The band said their goodnights and left the stage at 11:05 PM. However, the crowd was not ready to let go…just yet. The crowd’s aggressive side crushed my eardrums as the fanatical reaction is something I’ve only witnessed a handful of times before in the hundreds of concerts I’ve attended. Not one person left the building and even though the lights were turned on, music could be heard on the speakers, a crew was on stage breaking the set down going so far as to lift the curtain exposing the cases for all of their equipment. Despite all of this, not a soul left and at 11:10, the howls were rewarded as the band surged back on stage. This is only the third time in my life where the roars of the crowd have willed a band back on stage for an extended encore; the other two artists being Bon Jovi and Will Hoge. Tweedy is at a loss for words as he’s clearly thematically worked out set lists for all five nights and didn’t want to throw the balance off, so they surged into Friday’s opening number, “ELT”. What impressed me so profoundly with Wilco is their willingness to take chances and never rest on their laurels. All they had to do was a simple cover tune and the crowd would have walked away ecstatic, but they delved deeper pulling “Hoodoo Voodoo” from Mermaid Avenue, their collaboration with Billy Bragg. Even though there was a false start, the band quickly found their groove with dueling guitar solo’s that morphed into a duel to the death before the music descended into a moment of resurrecting ecstasy.

A little before 11:30, the band finally retreated from the stage and for good this time, however, not before leaving an indelible impression on the sold-out crowd, many of whom have flown in from all over the world to catch these series of shows. Most would find traveling for a handful of concerts to be foolish, but it’s anything but. These five shows, in Wilco’s hometown no less, are ones for the ages. More importantly, the band isn’t falling into the trap that hounds arena and stadium acts. They have laid a blueprint to not just perform every single song from their catalog over five nights, but they’re doing it with a wide array of emotions that are proving to be intransient. If this is a chore for them, it’s not showing, they are a band who believes in their albums and songs and at this moment in time are reclaiming them not just for themselves, but so that people like me could see them soar as well. The pop framework of their earlier material contrasts rather stunningly against their more endearing work, however, it helps bridge these songs as catalysts for one another where they may reveal a new color or transform themselves in ways no one could have ever imagined, including the band.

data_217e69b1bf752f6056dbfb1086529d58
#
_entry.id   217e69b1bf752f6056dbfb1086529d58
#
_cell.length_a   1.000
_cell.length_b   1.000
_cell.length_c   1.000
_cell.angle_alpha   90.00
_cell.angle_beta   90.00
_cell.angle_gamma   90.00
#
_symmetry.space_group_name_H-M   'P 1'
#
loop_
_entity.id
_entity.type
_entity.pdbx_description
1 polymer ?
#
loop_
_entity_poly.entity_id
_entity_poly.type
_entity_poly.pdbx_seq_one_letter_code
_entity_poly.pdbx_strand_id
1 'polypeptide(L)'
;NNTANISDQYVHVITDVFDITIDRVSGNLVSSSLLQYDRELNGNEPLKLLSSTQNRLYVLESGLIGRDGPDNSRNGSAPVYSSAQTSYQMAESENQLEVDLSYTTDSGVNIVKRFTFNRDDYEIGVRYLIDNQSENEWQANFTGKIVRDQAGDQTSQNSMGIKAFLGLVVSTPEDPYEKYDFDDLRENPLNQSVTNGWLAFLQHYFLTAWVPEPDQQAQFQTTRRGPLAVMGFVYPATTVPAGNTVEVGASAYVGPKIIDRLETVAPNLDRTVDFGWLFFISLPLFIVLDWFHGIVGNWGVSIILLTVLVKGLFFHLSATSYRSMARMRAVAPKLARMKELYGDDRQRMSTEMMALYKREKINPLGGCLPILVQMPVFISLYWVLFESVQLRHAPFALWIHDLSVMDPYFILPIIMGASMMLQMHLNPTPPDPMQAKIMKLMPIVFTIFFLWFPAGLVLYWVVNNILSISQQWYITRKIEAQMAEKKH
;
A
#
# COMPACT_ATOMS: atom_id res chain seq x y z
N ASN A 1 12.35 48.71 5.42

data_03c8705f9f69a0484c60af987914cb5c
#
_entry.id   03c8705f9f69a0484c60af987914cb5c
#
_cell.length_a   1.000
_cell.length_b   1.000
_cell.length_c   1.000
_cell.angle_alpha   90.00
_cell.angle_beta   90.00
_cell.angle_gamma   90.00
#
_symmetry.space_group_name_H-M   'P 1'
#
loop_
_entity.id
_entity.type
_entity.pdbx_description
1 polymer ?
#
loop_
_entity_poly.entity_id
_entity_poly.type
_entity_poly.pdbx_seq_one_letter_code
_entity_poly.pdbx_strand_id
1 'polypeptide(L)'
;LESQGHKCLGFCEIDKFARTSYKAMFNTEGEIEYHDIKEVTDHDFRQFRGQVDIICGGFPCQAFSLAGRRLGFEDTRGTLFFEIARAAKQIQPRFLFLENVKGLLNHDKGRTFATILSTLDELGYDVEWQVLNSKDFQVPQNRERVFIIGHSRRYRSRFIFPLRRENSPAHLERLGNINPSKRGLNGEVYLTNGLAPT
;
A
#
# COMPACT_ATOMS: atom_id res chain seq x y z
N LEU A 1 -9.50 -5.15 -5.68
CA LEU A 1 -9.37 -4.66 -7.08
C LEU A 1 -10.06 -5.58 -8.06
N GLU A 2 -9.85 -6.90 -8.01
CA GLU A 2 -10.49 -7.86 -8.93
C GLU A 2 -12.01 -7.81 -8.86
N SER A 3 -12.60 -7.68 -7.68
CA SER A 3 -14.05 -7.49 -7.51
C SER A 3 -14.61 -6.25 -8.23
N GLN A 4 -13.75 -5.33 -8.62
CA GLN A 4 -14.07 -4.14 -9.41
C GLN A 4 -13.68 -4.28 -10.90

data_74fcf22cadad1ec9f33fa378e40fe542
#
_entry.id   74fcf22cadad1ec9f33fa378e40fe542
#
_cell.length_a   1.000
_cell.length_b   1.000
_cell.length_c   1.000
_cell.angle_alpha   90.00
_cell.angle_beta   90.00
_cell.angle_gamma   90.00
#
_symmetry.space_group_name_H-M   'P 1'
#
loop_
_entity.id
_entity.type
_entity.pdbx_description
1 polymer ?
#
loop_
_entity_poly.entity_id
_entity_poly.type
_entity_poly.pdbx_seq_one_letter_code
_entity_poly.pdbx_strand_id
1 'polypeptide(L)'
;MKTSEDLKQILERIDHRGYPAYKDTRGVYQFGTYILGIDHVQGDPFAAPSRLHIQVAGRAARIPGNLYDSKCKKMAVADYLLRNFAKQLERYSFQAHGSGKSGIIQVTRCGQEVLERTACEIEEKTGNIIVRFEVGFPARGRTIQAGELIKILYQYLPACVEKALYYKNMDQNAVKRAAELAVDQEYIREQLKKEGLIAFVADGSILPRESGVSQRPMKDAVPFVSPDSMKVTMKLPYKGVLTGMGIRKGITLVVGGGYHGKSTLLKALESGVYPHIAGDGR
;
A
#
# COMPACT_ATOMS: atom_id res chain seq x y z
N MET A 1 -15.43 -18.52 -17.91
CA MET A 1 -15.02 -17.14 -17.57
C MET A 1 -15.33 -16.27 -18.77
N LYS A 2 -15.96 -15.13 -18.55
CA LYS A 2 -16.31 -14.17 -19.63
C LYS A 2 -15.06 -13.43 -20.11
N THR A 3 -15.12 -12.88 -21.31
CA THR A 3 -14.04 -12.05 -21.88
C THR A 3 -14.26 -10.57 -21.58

Wilco are essentially an arena rock band who defies the odds by playing clubs and theaters. There was lots of bombast and glory here for the band to take in (notably on “Walken”), highlighted by an orchestra of assaulting guitars. One of the most ironic items about Wilco is that if they played it straight they could be one of the biggest arena bands in the land. Instead, they’ve gone down the cult road and as a result, they’re the second biggest cult band in the world (with Radiohead being the first). As the delirious crowd vibrancy could be felt during “Red-Eyed and Blue”, I found myself praying that these shows are being preserved for posterity and will find its way onto some kind of physical or digital box set. Many may wonder why Wilco hasn’t taken that next step and graduate to arenas. I’m fully confident it will happen one of these days, but when and where doesn’t matter. What does matter is that Wilco has grand ambitions for themselves and their music as long as it is on their own terms. Whether they play to 1,300 or 13,000 is irrelevant, what’s important is that Wilco continues to grow and push the envelope in ways few have done before. I only wish every band was as ambitious and truthful as Wilco. Their pained pop crescendos and emotive lyrics are cemented in the DNA of their fanatical fan base and to see the band embrace their fans, their hometown and their catalog is beyond inspiring, it’s divine.

Anthony Kuzminski is a Chicago based writer and his daily writings can be read at The Screen Door and can be contacted at thescreendoor AT gmail DOT com.